Sentinel Progress

Oh say can you … what?

“O say, can you see, by the dawn’s early light,

What so proudly we hailed at the twilight’s last gleaming?

Whose broad stripes and bright stars through the perilous fight,

O’er the ramparts we watched were so gallantly streaming;

And the rocket’s red glare, the bombs bursting in air,

Gave proof through the night that our flag was still there;

O say, does that star-spangled banner yet wave

O’er the land of the free, and the home of the brave?”

On Sept. 14, 1814, Francis Scott Key penned the now familiar words to our national anthem. But how much about the song do you really know? For one, did you know that paragraph above is just one of four verses of the famous song? It’s true. Here’s the rest:

“On the shore dimly seen through the mists of the deep,

Where the foe’s haughty host in dread silence reposes,

What is that which the breeze, o’er the towering steep,

As it fitfully blows, now conceals, now discloses?

Now it catches the gleam of the morning’s first beam,

In full glory reflected now shines on the stream;

‘Tis the star-spangled banner; O long may it wave

O’er the land of the free, and the home of the brave!

“And where is that band who so vauntingly swore

That the havoc of war and the battle’s confusion

A home and a country should leave us no more?

Their blood has washed out their foul footsteps’ pollution.

No refuge could save the hireling and slave,

From the terror of flight and the gloom of the grave;

And the star-spangled banner in triumph doth wave

O’er the land of the free, and the home of the brave!

“O! thus be it ever, when freemen shall stand

Between their loved homes and the war’s desolation!

Blest with victory and peace, may the heav’n-rescued land,

Praise the power that hath made and preserved us a nation.

Then conquer we must, for our cause it is just.

And this be our motto— “In God is our trust; “

And the star-spangled banner in triumph shall wave

O’er the land of the free, and the home of the brave.”

It is often stated the Key, a lawyer by trade, wrote The Star Spangled Banner as a poem but biographer Marc Leepson asserted in his book that Key had always intended the verses to be song lyrics.

It’s also worth noting that when Key wrote the lyrics on the back of a letter — there wasn’t a title. In fact, the first time his song was printed in Baltimore newspapers it was titled “Defence of Fort M’Henry.”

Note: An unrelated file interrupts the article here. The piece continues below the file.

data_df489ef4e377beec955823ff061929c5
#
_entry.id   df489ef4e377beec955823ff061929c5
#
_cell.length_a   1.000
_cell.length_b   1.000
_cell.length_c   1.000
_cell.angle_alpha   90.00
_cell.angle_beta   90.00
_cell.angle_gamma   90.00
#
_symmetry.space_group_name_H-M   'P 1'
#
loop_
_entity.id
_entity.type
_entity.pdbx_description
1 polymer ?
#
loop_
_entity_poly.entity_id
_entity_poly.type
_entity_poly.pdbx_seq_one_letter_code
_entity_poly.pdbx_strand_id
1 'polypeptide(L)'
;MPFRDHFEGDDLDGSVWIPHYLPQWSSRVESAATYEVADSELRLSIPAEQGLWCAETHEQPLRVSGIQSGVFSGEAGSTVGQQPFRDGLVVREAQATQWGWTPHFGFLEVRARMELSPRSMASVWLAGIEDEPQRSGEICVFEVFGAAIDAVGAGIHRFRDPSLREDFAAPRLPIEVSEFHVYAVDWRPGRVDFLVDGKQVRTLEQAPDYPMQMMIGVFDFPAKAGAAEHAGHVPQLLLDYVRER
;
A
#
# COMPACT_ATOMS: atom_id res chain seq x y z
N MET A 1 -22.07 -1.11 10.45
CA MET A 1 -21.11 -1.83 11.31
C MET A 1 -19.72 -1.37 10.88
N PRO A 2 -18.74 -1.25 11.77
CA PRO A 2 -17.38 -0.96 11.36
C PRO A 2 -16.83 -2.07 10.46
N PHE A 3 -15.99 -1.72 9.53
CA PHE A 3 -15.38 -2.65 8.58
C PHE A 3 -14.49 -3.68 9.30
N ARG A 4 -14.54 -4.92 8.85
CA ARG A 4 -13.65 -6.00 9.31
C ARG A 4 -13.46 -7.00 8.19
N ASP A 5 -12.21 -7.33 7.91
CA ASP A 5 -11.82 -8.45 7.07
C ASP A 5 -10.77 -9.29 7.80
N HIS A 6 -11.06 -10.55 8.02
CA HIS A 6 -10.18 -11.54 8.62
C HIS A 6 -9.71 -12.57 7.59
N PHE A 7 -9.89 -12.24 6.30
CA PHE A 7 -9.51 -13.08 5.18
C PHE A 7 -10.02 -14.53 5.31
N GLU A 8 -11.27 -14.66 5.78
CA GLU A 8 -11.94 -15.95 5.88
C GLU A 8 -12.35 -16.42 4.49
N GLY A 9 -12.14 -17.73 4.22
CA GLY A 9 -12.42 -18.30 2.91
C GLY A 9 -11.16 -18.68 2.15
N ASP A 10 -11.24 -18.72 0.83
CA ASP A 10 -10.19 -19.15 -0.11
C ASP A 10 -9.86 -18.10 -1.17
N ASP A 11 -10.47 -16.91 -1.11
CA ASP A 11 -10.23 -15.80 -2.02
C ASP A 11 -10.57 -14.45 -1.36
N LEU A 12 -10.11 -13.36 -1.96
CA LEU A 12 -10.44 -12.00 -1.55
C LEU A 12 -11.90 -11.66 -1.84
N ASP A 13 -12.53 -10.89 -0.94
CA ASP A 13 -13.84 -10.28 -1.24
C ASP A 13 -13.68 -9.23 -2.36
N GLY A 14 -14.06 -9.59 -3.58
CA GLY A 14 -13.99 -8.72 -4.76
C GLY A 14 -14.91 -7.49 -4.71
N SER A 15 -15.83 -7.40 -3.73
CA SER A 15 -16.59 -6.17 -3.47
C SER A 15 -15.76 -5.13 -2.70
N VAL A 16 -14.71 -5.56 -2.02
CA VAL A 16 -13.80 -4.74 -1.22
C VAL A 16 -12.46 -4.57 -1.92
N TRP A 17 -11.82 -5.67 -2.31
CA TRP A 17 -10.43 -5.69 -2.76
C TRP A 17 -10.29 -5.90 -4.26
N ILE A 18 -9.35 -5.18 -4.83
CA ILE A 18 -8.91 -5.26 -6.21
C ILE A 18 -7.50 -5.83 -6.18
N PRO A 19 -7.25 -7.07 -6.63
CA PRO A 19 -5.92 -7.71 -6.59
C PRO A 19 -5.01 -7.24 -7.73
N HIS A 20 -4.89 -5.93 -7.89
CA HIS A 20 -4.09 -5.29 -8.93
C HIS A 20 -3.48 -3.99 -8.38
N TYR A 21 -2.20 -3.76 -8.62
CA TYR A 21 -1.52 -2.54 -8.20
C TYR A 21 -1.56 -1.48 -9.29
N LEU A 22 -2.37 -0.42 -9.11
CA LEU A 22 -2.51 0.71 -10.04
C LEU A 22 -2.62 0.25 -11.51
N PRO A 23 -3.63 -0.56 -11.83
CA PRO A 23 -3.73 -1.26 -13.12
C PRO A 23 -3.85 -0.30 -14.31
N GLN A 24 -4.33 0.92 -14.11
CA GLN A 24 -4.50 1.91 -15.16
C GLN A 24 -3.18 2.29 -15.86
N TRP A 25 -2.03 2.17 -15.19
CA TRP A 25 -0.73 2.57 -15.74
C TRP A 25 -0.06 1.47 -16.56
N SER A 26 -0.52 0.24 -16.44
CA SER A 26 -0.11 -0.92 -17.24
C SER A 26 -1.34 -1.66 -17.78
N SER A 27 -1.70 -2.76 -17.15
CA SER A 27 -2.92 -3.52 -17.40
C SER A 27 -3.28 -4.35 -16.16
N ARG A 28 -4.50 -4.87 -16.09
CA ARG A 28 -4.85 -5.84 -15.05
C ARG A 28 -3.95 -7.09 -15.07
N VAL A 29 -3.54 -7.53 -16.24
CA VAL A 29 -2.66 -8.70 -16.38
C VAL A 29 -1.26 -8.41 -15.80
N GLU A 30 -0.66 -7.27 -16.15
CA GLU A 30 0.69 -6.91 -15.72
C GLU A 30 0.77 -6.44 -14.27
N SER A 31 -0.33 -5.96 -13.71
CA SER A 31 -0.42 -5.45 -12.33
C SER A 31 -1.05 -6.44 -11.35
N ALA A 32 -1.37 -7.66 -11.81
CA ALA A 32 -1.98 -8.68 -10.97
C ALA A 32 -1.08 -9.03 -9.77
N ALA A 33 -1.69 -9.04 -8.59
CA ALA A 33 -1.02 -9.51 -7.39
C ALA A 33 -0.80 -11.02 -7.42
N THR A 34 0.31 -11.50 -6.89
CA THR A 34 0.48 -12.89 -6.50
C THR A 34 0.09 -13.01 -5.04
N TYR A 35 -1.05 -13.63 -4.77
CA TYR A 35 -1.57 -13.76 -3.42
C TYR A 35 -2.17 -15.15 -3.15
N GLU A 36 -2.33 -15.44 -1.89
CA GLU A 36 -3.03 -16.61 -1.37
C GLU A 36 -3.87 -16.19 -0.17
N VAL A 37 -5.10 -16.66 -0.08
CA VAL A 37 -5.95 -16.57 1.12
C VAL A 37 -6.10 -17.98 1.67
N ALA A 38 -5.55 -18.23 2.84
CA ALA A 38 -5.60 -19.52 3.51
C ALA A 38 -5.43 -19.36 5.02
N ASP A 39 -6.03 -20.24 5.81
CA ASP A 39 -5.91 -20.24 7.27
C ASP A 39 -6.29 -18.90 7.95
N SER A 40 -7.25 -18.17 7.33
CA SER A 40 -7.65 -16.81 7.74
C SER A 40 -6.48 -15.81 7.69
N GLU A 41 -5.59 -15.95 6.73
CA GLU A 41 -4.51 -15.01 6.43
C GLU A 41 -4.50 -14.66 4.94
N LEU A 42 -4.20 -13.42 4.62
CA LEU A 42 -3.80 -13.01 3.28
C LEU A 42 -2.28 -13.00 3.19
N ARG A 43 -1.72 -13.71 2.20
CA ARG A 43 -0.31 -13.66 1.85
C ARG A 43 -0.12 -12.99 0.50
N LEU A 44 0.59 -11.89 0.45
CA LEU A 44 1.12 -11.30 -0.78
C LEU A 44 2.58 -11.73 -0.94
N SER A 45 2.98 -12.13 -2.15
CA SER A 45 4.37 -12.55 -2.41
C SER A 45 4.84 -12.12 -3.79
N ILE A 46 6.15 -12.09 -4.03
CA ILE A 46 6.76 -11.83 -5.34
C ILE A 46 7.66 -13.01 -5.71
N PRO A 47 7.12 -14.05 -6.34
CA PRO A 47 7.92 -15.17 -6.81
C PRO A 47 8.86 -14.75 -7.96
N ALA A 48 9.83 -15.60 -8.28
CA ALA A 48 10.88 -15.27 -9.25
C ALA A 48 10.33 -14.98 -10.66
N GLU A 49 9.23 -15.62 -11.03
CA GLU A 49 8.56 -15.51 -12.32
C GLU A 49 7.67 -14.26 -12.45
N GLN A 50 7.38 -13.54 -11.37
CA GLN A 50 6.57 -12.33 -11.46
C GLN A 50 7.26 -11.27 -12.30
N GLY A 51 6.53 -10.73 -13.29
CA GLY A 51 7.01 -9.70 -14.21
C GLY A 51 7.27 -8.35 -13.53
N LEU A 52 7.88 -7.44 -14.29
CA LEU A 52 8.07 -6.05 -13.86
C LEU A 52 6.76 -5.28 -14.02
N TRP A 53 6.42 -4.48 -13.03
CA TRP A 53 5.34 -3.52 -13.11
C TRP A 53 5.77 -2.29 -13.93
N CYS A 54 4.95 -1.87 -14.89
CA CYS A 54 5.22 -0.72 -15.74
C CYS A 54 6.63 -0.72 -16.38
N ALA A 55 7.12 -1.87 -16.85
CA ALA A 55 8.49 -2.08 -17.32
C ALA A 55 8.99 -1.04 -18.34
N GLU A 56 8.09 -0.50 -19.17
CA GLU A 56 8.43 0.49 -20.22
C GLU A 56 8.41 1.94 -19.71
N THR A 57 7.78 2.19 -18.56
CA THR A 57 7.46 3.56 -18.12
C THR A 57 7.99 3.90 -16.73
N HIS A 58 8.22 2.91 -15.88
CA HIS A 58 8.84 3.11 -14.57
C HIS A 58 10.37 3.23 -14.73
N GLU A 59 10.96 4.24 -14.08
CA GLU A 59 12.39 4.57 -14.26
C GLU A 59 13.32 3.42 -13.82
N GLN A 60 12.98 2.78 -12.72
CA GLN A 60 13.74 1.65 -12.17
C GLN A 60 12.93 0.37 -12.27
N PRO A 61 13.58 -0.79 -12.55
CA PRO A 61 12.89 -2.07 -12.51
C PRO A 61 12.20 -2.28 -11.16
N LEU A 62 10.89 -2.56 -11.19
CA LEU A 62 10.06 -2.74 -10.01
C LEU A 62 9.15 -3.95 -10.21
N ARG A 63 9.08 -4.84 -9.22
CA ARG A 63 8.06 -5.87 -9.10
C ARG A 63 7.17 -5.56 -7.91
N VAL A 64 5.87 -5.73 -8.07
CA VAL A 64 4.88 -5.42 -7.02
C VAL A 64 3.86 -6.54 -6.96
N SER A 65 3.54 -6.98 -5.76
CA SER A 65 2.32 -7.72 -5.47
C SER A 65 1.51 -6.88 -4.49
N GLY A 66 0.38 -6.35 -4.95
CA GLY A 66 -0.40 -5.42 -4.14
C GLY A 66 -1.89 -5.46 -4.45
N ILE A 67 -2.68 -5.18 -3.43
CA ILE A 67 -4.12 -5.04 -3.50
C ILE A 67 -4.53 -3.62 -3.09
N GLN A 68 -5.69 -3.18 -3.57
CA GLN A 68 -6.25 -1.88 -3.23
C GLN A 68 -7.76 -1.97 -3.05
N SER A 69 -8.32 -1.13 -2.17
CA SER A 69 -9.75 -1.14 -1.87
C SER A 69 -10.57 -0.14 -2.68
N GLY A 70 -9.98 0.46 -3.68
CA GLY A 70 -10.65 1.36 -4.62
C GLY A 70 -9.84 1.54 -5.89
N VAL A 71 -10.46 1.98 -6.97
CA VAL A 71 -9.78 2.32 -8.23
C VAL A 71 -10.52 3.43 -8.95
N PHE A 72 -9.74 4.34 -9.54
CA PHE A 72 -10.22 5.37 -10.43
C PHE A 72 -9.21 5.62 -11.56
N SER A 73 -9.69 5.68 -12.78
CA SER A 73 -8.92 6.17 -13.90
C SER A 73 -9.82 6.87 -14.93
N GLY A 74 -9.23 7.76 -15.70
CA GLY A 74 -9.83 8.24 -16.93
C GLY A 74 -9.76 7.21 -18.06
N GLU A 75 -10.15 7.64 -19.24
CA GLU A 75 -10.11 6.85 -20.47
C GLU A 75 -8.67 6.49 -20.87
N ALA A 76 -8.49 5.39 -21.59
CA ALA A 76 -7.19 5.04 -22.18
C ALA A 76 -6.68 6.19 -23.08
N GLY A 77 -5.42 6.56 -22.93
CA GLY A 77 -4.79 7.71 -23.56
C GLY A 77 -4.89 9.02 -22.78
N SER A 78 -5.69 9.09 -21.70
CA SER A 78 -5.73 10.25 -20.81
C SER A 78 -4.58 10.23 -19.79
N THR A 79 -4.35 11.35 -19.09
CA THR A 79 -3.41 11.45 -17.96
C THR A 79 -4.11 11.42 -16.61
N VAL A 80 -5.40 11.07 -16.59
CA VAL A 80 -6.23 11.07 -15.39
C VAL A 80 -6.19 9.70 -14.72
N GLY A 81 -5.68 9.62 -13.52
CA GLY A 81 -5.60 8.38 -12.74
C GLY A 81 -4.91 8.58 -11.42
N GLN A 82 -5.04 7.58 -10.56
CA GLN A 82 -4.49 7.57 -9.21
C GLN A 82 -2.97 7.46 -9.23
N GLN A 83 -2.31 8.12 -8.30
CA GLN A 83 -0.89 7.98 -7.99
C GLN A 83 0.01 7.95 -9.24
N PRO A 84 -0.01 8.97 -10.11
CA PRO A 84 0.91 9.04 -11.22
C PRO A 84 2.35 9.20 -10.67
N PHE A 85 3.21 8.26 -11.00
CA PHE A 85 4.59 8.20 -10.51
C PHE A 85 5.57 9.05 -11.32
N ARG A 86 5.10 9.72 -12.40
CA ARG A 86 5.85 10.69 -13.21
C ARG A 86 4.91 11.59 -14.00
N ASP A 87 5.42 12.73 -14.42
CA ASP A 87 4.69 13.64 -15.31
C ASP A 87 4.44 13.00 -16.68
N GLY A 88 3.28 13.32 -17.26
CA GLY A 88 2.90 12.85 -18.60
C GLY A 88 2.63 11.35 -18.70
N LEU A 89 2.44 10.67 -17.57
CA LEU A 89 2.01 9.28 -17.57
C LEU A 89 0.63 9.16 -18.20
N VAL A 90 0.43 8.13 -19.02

It wasn’t until that November when the song was printed as sheet music that the title “The Star-Spangled Banner” appeared.

With media attention focused on the recent NFL protests, more and more Americans are suddenly turning to the anthem with a renewed interest. Specifically, the lines “No refuge could save the hireling and slave, From the terror of flight and the gloom of the grave;” in the third stanza.

The question is being asked: Is the anthem itself racist?

Well, like many things, it depends on who you ask …

It has been well documented by historians that about 4,000 black slaves escaped to the British by way of the Royal Navy. It was later recorded as the largest emancipation of African Americans prior to the Civil War.

After the U.S. and the British ended the War of 1812 by signing a peace treaty in 1814, the American government demanded the return of American “property” — the 4,000 or so slaves that fought against America with the British.

Luckily for them, the Brits refused.

Now, it has been argued that Key simply meant “mercenaries” when writing the lines “no refuge could save the hireling and slave” but that point is often countered that he uses “hirelings” in the same sentence. Such wording strongly suggests to some that when he’s talking about slaves, it’s not a euphemism — he means slaves.

Ultimately, with no proof either way, there’s no real way to know what Key intended with the lines.

The Start Spangled Banner was officially adopted as the United States National Anthem by executive order of President Woodrow Wilson in 1916.

The song — the first verse anyway — was confirmed by Congress in 1931.